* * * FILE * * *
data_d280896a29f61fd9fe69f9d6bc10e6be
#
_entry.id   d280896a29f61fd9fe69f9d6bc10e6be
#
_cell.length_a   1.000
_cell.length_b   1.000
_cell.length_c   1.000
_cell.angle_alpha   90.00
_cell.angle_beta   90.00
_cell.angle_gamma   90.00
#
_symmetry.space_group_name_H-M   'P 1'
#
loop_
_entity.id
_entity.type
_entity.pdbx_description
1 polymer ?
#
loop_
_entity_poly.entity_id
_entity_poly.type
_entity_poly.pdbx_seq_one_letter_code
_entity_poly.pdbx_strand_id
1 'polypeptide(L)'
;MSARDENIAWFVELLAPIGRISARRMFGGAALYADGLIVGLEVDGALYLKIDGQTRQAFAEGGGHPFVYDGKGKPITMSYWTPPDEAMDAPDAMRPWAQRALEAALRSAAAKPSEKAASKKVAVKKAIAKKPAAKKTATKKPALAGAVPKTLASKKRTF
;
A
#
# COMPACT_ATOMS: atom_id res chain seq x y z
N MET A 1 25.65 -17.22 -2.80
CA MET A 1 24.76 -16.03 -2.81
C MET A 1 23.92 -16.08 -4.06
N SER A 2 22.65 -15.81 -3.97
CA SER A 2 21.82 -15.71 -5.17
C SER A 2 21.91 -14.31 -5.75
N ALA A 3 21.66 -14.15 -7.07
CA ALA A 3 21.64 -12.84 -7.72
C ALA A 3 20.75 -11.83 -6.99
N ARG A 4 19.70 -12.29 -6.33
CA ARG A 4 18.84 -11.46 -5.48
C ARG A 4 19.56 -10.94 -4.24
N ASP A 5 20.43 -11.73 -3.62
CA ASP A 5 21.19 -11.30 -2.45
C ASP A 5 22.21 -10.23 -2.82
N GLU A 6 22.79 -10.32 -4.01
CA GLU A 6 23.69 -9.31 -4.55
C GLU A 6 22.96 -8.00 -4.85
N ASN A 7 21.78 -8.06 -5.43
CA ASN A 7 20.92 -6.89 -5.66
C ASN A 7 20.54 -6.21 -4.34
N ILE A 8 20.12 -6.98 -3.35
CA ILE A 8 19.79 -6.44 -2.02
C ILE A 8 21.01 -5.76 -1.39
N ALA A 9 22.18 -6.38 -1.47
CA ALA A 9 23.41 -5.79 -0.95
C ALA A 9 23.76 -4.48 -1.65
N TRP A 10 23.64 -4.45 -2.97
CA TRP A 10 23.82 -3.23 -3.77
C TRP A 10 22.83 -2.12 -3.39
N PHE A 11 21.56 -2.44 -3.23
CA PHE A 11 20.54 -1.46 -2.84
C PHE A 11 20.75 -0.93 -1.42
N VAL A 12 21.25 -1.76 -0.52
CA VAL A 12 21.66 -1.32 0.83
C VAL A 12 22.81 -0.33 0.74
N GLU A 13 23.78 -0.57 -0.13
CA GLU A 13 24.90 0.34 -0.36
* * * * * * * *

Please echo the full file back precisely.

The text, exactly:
data_d280896a29f61fd9fe69f9d6bc10e6be
#
_entry.id   d280896a29f61fd9fe69f9d6bc10e6be
#
_cell.length_a   1.000
_cell.length_b   1.000
_cell.length_c   1.000
_cell.angle_alpha   90.00
_cell.angle_beta   90.00
_cell.angle_gamma   90.00
#
_symmetry.space_group_name_H-M   'P 1'
#
loop_
_entity.id
_entity.type
_entity.pdbx_description
1 polymer ?
#
loop_
_entity_poly.entity_id
_entity_poly.type
_entity_poly.pdbx_seq_one_letter_code
_entity_poly.pdbx_strand_id
1 'polypeptide(L)'
;MSARDENIAWFVELLAPIGRISARRMFGGAALYADGLIVGLEVDGALYLKIDGQTRQAFAEGGGHPFVYDGKGKPITMSYWTPPDEAMDAPDAMRPWAQRALEAALRSAAAKPSEKAASKKVAVKKAIAKKPAAKKTATKKPALAGAVPKTLASKKRTF
;
A
#
# COMPACT_ATOMS: atom_id res chain seq x y z
N MET A 1 25.65 -17.22 -2.80
CA MET A 1 24.76 -16.03 -2.81
C MET A 1 23.92 -16.08 -4.06
N SER A 2 22.65 -15.81 -3.97
CA SER A 2 21.82 -15.71 -5.17
C SER A 2 21.91 -14.31 -5.75
N ALA A 3 21.66 -14.15 -7.07
CA ALA A 3 21.64 -12.84 -7.72
C ALA A 3 20.75 -11.83 -6.99
N ARG A 4 19.70 -12.29 -6.33
CA ARG A 4 18.84 -11.46 -5.48
C ARG A 4 19.56 -10.94 -4.24
N ASP A 5 20.43 -11.73 -3.62
CA ASP A 5 21.19 -11.30 -2.45
C ASP A 5 22.21 -10.23 -2.82
N GLU A 6 22.79 -10.32 -4.01
CA GLU A 6 23.69 -9.31 -4.55
C GLU A 6 22.96 -8.00 -4.85
N ASN A 7 21.78 -8.06 -5.43
CA ASN A 7 20.92 -6.89 -5.66
C ASN A 7 20.54 -6.21 -4.34
N ILE A 8 20.12 -6.98 -3.35
CA ILE A 8 19.79 -6.44 -2.02
C ILE A 8 21.01 -5.76 -1.39
N ALA A 9 22.18 -6.38 -1.47
CA ALA A 9 23.41 -5.79 -0.95
C ALA A 9 23.76 -4.48 -1.65
N TRP A 10 23.64 -4.45 -2.97
CA TRP A 10 23.82 -3.23 -3.77
C TRP A 10 22.83 -2.12 -3.39
N PHE A 11 21.56 -2.44 -3.23
CA PHE A 11 20.54 -1.46 -2.84
C PHE A 11 20.75 -0.93 -1.42
N VAL A 12 21.25 -1.76 -0.52
CA VAL A 12 21.66 -1.32 0.83
C VAL A 12 22.81 -0.33 0.74
N GLU A 13 23.78 -0.57 -0.13
CA GLU A 13 24.90 0.34 -0.36